Segregating IoT Devices on an Isolated Network
Posted on March 13, 2017
While I was busy setting up my new router for my whole home VPN, I took advantage of that opportunity to make a few other changes to my network in order to make it more secure. In particular, I created a new WiFi network to be used exclusively by so called “Internet of Things” (IoT) devices in my home.
If you’ve been paying attention to tech news, you’ve probably seen reports of IoT devices being hacked en masse. Everything from thermostats, to lightbulbs, to electrical switches, to refrigerators have been reported as hacked and turned against their intended purpose. Results have reportedly included a refrigerator that is used as a spam gateway, electrical switches that have been turned into a botnet for DDOS attacks, and lightbulbs that expose their owners WiFi passwords.
To put it mildly, IoT devices have a horrible security reputation and are generally regarded as some of the least secure devices likely to be attached to a home network. To make things worse, once one IoT device is compromised on your network, it often begins probing other network attached devices looking for weaknesses that it can exploit. That’s bad enough when those other devices are other lightbulbs, but it could be catastrophic if your desktop computer was compromised. In that case, sensitive personal information saved on your computer could be exposed, and your personal contact list could be used to further propagate malware to everyone you know.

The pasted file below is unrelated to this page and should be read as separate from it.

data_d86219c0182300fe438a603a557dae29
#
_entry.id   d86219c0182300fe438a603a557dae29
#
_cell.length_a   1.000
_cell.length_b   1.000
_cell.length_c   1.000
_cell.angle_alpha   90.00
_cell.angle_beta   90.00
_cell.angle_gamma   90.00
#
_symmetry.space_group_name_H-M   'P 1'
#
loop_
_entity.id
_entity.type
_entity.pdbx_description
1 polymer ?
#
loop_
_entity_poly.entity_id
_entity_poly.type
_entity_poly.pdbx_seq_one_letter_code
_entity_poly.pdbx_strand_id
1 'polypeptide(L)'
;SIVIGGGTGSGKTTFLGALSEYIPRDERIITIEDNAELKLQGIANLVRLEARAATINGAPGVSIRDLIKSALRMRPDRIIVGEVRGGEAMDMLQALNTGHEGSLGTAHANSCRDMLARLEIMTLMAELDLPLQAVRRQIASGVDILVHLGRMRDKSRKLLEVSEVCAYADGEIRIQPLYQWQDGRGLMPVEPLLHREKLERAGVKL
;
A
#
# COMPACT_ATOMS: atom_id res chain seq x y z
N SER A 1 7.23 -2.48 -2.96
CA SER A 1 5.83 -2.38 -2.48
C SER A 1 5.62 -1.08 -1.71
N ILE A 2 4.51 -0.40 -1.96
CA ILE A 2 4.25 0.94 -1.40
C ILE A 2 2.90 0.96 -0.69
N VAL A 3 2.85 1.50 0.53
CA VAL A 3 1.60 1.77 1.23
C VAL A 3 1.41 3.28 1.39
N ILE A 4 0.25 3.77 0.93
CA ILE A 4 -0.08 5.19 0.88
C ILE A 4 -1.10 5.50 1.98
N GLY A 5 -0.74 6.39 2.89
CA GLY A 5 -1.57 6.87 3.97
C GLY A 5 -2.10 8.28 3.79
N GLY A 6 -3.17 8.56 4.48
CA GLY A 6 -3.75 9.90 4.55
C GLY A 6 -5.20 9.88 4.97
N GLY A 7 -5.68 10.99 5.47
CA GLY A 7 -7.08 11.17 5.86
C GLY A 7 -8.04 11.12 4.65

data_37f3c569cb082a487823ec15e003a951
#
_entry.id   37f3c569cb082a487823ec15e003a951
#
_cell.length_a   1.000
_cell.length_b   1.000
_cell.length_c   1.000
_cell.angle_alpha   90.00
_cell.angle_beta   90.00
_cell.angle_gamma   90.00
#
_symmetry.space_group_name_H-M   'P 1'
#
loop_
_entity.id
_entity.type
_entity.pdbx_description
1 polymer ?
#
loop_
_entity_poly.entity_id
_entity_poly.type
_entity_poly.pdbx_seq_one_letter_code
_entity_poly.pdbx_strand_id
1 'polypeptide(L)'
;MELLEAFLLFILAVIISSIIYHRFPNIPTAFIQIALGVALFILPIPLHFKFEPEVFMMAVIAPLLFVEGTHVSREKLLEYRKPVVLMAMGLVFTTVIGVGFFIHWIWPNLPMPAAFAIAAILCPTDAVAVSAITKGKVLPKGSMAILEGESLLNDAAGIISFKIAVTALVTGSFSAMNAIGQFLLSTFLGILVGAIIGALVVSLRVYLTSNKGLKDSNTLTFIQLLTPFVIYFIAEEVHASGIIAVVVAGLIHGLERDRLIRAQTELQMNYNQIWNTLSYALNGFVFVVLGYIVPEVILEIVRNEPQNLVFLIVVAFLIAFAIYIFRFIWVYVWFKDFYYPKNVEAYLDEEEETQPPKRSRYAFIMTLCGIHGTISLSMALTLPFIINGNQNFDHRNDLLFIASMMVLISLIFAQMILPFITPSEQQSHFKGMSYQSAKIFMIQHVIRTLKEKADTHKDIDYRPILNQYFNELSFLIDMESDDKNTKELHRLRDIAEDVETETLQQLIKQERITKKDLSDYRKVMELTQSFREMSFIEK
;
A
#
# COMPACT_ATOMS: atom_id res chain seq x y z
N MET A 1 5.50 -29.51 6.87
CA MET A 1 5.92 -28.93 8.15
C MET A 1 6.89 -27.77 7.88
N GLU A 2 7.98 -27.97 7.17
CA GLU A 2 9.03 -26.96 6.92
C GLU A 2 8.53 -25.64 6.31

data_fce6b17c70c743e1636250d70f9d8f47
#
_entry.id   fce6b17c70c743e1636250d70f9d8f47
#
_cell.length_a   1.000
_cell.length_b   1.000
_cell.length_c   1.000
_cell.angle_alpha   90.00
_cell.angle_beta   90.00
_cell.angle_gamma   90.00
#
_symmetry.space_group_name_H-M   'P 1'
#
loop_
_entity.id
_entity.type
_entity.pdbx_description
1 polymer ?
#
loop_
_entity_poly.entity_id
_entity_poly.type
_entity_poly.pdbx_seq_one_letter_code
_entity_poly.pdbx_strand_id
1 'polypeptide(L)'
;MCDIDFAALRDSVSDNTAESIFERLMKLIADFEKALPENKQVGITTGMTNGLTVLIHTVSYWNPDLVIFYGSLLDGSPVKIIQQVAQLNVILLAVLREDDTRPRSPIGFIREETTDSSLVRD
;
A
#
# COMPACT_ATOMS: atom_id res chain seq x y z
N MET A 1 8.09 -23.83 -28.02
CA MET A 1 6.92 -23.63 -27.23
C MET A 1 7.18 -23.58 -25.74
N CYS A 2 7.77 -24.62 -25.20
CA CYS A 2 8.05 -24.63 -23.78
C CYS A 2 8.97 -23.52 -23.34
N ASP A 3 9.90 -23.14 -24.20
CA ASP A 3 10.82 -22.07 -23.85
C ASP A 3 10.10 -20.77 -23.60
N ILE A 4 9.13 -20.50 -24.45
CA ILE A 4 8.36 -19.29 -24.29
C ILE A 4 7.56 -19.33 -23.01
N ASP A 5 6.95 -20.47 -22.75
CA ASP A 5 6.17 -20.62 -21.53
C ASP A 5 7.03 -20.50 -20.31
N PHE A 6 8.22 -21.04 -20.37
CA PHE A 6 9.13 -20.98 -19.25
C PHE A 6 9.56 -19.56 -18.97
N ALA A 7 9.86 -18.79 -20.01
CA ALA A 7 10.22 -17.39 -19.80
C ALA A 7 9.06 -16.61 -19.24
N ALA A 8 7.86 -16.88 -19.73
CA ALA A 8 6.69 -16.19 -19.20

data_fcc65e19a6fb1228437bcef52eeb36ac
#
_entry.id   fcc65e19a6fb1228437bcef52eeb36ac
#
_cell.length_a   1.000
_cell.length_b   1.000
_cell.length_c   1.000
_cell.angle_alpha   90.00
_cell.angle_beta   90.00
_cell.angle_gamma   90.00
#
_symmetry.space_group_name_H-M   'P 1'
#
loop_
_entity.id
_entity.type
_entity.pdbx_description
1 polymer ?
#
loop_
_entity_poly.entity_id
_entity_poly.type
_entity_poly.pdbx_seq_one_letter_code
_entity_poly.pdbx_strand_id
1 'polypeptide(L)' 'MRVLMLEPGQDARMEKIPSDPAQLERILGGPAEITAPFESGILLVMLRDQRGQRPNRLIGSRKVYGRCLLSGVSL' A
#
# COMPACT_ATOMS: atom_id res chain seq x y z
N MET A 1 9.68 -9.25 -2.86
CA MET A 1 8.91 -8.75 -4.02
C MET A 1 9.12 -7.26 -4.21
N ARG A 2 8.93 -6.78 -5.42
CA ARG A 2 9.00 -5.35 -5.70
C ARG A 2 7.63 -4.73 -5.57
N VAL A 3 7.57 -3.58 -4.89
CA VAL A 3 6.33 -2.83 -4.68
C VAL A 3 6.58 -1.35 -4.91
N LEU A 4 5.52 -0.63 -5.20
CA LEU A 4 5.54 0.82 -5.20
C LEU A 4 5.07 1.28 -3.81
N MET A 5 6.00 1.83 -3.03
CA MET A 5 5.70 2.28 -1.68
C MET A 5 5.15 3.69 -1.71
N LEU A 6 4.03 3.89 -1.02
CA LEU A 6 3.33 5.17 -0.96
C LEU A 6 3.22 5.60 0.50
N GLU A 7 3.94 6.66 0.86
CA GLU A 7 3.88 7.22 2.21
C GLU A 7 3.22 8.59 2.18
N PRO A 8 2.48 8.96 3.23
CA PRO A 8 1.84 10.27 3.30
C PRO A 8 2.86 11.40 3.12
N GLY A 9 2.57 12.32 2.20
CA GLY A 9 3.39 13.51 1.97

Despite their horrible security, IoT devices are really handy. I like being able to check my thermostat while away, and have lamps automatically turn on at sunset. So if I’m not willing to get rid of the IoT things in my home, how can I at least mitigate the damage they can do? It turns out that there is one thing you can do that will dramatically improve the security of your home network – segregate IoT devices from other computers on your network.
Segregating your IoT devices doesn’t have to be something as complicated as creating a separate subnet and messing with routing tables. In fact most modern routers have tools built-in to segregate untrusted network devices onto their own “guest network.” So what I did was create a separate guest WiFi network for the exclusive use of IoT devices. Now if one of my devices gets hacked, at least they won’t be able to reach really important devices like my desktop computer and backup server. At worst, they will be able to infect other IoT devices on my network.
If you follow this advice on your own network, I suggest you enable “AP Isolation” mode on your guest network, if it is available. This mode restricts devices attached to the network from being able to talk to each other. Instead, they can only reach the Internet. This further protects devices on your network and prevents your lightbulb from hacking into your electrical switch, for example. (Lightbulbs hacking into electrical switches – What a world we live in!)